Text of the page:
Minding the Helm: An Unlikely Career in the U.S. Coast Guard

Reviewed by CDR Brian Emory, USN Chief Warrant Officer Kevin P. Gilheany has done a wonderful job delivering a memoir of his service in the Coast Guard.  His writing style is easy to read and always engaging in a book that’s can be completed in one sitting or over a weekend.  His story begins in

Tower of Skulls; A History of the Asia-Pacific War, Vol. 1: May 1937-July 1945

Reviewed by Robert P. Largess.           Once, a much-esteemed young man, then in his all-knowing 20’s, asked me “How can you keep on reading books on WWII? Don’t you already know everything there is to know?” Now, decades later, the perfect answer has appeared in the form of Richard Frank’s immensely learned

Nightmare at Scapa Flow: The Truth About the Sinking of HMS Royal Oak

Reviewed by Mr. Walt Haskins.  The version reviewed is a 2019 paperback re-printing of the original, published in 1980. The author, some forty years ago, had access to many of the original sailors and witnesses, both British and German, and provides first-hand accounts of their recollections. He analyzes contemporary documentation from both British and German

Middle East 101: A Beginner’s Guide for Deployers, Travelers, And Concerned Citizens

Reviewed by Midshipman “Bo” Schrader, IV, USNA The Middle East is an undeniably complex region. Its unique ethnoreligious composition, political layout, and violent history make understanding the region a formidable task. In their book Middle East 101, Youssef Aboul-Enein and Joseph Stanik provide a digestible overview of the Middle East, spanning from ancient times to

Battleships of the III Reich. Vol. 1

Reviewed by Ed Calouro Witold Koszela, author of Battleships of the III Reich, Vol. 1, is a prolific writer who has penned many books about several nations’ warships.  Among these are histories of the British Nelson and King George V-class battleships, several books about American battlewagons, including the South Dakota and Iowa classes, and books

Six Victories: North Africa, Malta, and the Mediterranean Convoy War: November 1941 ̶ March 1942

Reviewed by Randall D. Fortson, MA Vincent P. O’Hara opens his newest work, Six Victories: North Africa, Malta, and the Mediterranean Convoy War: November 1941 ̶ March 1942, by stating that victory has a hundred fathers. The phrase originates from the diary of Mussolini’s son-in-law, Galeazzo Ciano but O’Hara intends it as a metaphor for

Why America Loses Wars: Limited War and US Strategy from the Korean War to the Present

Reviewed by Jon Middaugh, Ph.D.  Donald Stoker, a Professor of Strategy and Policy for the U.S. Naval War College’s Monterey Program at the Naval Postgraduate School from 1999-2017, has written a tightly argued case for improving the approach American leaders use for fighting wars. The recommendations and insights in Why America Loses Wars deserve widespread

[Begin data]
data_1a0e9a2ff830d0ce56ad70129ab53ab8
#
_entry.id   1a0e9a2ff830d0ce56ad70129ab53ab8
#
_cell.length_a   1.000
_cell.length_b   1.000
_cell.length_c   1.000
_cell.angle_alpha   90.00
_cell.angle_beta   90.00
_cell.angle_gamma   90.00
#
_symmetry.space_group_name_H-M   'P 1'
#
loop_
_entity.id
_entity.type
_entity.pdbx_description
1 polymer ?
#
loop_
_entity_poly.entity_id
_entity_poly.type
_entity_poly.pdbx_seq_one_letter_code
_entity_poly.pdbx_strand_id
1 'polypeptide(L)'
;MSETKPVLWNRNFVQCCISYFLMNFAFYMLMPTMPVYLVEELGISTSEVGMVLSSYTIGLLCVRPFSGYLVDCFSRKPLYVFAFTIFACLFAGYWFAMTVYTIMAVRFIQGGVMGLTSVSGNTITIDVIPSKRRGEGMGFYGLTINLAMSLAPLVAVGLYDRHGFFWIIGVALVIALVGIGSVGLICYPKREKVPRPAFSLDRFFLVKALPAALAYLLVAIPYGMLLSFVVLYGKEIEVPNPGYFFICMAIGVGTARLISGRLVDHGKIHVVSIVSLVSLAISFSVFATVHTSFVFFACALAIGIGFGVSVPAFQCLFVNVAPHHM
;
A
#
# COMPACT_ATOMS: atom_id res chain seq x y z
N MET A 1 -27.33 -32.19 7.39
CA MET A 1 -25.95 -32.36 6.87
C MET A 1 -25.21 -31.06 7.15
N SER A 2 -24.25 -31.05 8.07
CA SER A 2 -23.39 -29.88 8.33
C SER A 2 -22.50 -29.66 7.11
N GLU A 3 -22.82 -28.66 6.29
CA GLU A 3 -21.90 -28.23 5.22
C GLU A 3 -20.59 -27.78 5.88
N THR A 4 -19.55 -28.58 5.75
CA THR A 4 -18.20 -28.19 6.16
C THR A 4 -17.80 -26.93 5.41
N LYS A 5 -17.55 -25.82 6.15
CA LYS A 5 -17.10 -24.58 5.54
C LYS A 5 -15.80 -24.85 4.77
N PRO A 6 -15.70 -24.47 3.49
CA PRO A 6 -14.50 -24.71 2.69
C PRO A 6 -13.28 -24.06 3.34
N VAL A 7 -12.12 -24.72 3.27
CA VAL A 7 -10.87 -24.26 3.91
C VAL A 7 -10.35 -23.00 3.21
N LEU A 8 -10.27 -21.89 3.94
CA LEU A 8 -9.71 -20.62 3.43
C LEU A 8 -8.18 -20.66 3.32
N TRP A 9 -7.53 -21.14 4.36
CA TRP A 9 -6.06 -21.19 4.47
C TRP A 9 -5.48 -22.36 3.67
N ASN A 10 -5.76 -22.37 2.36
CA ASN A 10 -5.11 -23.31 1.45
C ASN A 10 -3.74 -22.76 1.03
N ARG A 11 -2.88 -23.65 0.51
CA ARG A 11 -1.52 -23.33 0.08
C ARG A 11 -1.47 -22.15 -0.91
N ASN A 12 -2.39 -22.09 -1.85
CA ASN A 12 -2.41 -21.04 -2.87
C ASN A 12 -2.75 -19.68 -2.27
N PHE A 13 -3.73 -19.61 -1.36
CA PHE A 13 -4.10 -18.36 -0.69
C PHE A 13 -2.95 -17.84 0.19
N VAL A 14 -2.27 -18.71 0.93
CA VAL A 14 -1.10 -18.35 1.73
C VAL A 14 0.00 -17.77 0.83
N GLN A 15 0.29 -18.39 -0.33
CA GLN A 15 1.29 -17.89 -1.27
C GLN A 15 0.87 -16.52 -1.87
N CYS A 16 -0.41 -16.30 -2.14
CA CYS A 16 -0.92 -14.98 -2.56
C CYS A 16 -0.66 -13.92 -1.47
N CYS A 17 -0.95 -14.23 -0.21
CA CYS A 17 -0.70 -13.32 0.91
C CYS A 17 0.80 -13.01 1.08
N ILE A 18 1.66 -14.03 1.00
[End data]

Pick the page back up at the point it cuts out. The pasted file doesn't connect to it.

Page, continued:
Admiral John S. McCain and the Triumph of Naval Airpower

Reviewed by NHF Director of Membership Programs, ENS Sean Bland, USNR A professor of history at Auburn University in Alabama, William F. Trimble has written extensively on the history of Naval Aviation, including studies of Glenn Curtiss, Admiral William Moffett, and the Seaplane Striking Force program. Drawing from this in-depth knowledge of the history of naval

Kangaroo Squadron: American Courage in the Darkest Days of World War II

Reviewed by CWO Darien Garland On December 6th 1941, in the days of celestial navigation, there were flying boats in the sky over the Pacific Ocean, heading towards the Hawaiian island of Oahu. As the sun appeared above the horizon, the pilots of the approaching B-17 Bombers were ready for their island-time crew rest and

The Lusitania Sinking: Eyewitness Accounts from Survivors

Reviewed by Kenneth J. Blume, Ph.D. The torpedoing and then sinking of the Cunard liner Lusitania on 7 May 1915 is of course one of the iconic events of World War I—with broad military/naval and diplomatic consequences.  Anthony Richards tells the story from a human perspective, with the bulk of the book drawing upon contemporary

The Washington Navy Yard: An Illustrated History. Special Commemorative Memorial Edition

Reviewed by Kenneth J. Blume, Ph.D. The original edition of this volume was published in 1999 to commemorate the bicentennial of the Washington Navy Yard. This slightly revised edition has been published to honor those workers killed in the infamous September 2013 mass shooting at NAVSEA Building 197. The main changes in this edition include

The Battleships of the Iowa Class – A Design and Operational History

Reviewed by Mr. Charles Bogart Philippe Caresse is a former French naval officer and author of two books on French warships of the World War I, both of which were published by the Naval Institute Press. The book under review, Battleships of the Iowa Class, can be enjoyed both as a coffee table book and

The Navy’s First Enlisted Women: Patriotic Pioneers

Reviewed by Mary S. Bell, PhD. Women have volunteered to serve during every war or conflict since the U.S. fought for its independence in the 18th century. However, there is little written on women’s roles in winning the nation’s wars relative to the amount written on men’s roles. The contributions of women and other minorities